Tips: Prevent Employee Theft, Fraud
Employee theft and fraud contribute to more than 30 percent of business failures according to the Department of Commerce. Fireman’s Fund Insurance Company works with owners to protect their companies and is offering tips for the 28 million U.S. small business owners to help manage liability risks.
“Employee theft and fraud can potentially be financially devastating for small businesses so Fireman’s Fund encourages owners to become even more vigilant in protecting their company,” said Bruce Petersen, senior vice president of Commercial Insurance at Fireman’s Fund.
Small businesses employ more than half of all private-sector workers, pay 44 percent of total U.S. private payroll and have generated 64 percent of net new jobs over the past 15 years, according to Small Business Administration’s (SBA) Office of Advocacy.
The recent recession and layoffs have fueled the growth of small business, but, statistically, about half will fail in their first five years, even in non-recessionary periods. This is why small business owners must take the necessary precautions to prevent employee theft and fraud.
Small businesses can minimize opportunities and temptations for employee theft and fraud by:
- Screening prospective employees thoroughly. The employment application form is an essential tool for screening prospective employees. Prior employment references should be thoroughly investigated and if the position being applied for is of a sensitive nature, owners should run background checks through appropriate law enforcement agencies.
- The thief can be anyone, even a trusted employee. Employees who steal typically have worked at a business for several years before starting to steal and continue for an average of three years before being discovered. Theft can involve cash-on-hand, or embezzlement of raw materials and inventory, or other property.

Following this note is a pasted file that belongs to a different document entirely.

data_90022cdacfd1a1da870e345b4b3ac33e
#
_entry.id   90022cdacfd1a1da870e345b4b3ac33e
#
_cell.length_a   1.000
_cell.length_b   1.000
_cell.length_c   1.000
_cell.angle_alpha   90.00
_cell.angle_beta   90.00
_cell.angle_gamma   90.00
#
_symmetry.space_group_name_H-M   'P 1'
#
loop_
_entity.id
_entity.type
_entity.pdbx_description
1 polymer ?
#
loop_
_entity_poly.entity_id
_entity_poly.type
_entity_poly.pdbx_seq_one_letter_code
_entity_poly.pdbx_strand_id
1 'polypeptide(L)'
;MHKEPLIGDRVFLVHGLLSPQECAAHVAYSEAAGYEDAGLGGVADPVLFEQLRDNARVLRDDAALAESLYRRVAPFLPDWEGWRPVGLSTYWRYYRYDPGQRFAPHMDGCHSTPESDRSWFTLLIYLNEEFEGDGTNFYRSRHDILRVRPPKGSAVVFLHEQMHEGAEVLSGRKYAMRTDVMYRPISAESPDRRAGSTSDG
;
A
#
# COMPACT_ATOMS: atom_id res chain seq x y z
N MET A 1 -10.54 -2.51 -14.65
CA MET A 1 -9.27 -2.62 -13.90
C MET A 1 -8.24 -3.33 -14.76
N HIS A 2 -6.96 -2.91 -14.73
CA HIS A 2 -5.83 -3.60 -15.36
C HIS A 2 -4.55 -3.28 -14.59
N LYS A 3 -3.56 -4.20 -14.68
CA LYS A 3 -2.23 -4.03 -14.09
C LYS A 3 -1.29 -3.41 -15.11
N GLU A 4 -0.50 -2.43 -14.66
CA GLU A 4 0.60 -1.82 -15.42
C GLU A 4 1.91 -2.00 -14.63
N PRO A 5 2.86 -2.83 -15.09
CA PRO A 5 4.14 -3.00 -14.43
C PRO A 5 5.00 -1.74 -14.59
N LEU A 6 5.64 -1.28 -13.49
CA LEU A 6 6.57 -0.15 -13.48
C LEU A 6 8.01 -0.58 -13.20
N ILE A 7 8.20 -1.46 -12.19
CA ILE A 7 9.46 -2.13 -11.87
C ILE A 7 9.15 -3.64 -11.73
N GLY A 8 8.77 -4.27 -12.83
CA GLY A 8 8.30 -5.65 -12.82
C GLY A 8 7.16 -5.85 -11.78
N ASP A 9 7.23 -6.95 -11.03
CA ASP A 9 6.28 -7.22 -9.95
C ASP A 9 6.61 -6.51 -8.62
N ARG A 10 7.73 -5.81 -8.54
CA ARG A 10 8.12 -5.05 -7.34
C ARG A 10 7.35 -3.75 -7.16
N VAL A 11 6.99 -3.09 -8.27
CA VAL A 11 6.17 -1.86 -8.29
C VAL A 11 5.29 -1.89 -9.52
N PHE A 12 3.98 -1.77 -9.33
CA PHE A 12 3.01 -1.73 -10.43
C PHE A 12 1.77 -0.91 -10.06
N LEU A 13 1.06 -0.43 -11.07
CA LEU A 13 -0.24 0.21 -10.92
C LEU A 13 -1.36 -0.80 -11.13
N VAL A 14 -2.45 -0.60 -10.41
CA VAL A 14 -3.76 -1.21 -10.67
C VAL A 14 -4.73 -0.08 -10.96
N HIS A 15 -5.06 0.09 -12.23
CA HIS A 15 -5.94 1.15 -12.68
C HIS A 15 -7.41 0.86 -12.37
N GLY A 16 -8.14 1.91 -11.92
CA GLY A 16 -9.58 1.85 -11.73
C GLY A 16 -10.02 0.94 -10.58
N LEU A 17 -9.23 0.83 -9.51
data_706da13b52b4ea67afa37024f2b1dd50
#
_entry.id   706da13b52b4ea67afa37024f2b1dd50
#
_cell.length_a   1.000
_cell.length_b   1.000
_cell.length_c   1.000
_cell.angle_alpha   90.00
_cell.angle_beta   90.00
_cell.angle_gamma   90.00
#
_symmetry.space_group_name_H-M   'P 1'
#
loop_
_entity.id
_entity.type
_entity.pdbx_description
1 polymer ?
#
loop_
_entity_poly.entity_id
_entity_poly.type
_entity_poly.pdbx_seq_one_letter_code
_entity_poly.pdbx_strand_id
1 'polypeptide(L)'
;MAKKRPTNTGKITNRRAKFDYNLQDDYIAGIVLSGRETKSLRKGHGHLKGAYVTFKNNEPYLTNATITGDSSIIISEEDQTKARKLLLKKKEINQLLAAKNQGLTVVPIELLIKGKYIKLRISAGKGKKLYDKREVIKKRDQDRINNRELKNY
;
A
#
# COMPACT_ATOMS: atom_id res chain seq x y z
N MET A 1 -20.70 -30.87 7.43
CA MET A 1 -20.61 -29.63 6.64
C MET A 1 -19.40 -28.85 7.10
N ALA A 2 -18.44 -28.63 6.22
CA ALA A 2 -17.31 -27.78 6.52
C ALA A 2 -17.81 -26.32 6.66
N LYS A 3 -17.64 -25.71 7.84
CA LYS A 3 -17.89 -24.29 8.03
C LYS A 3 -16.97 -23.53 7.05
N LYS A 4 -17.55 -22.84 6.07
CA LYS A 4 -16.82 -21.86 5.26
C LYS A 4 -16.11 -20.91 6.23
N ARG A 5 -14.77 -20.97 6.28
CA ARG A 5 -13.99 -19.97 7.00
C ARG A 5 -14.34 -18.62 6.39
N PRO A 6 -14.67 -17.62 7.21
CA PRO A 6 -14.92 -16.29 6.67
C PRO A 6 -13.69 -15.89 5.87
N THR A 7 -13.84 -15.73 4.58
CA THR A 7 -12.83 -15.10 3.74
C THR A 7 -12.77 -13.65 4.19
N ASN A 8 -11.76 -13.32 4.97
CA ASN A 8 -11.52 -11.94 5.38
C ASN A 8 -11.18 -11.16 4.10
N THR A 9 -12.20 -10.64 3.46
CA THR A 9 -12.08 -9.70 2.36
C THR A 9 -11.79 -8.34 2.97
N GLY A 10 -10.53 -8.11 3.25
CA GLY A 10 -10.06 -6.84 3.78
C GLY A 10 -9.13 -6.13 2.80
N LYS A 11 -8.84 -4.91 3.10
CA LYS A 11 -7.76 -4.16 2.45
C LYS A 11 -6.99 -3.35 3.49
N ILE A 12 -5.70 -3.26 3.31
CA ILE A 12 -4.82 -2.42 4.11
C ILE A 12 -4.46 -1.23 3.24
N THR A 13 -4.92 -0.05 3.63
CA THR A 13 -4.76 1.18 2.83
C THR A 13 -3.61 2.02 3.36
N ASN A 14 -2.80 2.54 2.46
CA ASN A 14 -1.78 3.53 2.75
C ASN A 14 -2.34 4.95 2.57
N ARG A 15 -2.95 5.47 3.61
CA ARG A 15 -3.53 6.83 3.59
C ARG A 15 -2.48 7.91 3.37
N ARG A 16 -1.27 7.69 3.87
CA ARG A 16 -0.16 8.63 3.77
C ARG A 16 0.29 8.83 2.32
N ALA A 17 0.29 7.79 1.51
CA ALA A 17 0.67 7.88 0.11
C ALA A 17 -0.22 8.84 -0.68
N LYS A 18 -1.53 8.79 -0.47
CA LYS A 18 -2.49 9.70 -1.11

- Know your employees. Be alert to the following characteristics of employees that are key indicators of potential theft:
Sudden, apparent devotion to work and working late.
Lifestyles well above salary levels.
Strong objections to procedural changes related to financial, inventory or supply matters.
Drugs and alcohol abuse.
Moonlighting jobs which use materials available from their employers.
Evidence of compulsive gambling, persistent borrowing, bad check writing and consistently requesting advances.
To limit opportunities for employee theft, Fireman’s Fund also recommends that small business owners implement the following controls:
- Purchase Orders. The payment, receipt and preparation of purchase orders should be separate functions and handled by different individuals. Use serially pre-numbered purchase orders and incoming goods should be verified.
- Cash Receipts. Use serially pre-numbered sales slips. Conduct weekly audits and the balancing of sales slips and the register should be done by someone other than the sales clerk.
- Audits. Make unannounced internal audits and have a yearly audit performed by an outside firm.
- Vacation Policy. Enforcement of a strict vacation policy is a precaution against employee dishonesty.
- Computer Security Measures. Understand your computer system and how it can be used to divert money or inventory. Restrict access to computer terminals and records. Periodically change entry codes and check regularly to ensure that security procedures are in effect and include computer records in audits.
- Checks. Use pre-numbered checks. Checks should be typed or written in permanent ink. Lock blank checks and signature machine in a secure place. Employees with duties that do not include check preparation or distribution should reconcile bank checking account.
- Merchandise -- Inventory. Separate receiving, storekeeping and shipping functions. Physical inventories should be done annually by individual not responsible for inventory records.
- Accounts Receivable. Separate mail opening and posting functions. Record checks and cash in appropriate registers and stamp checks for deposit only.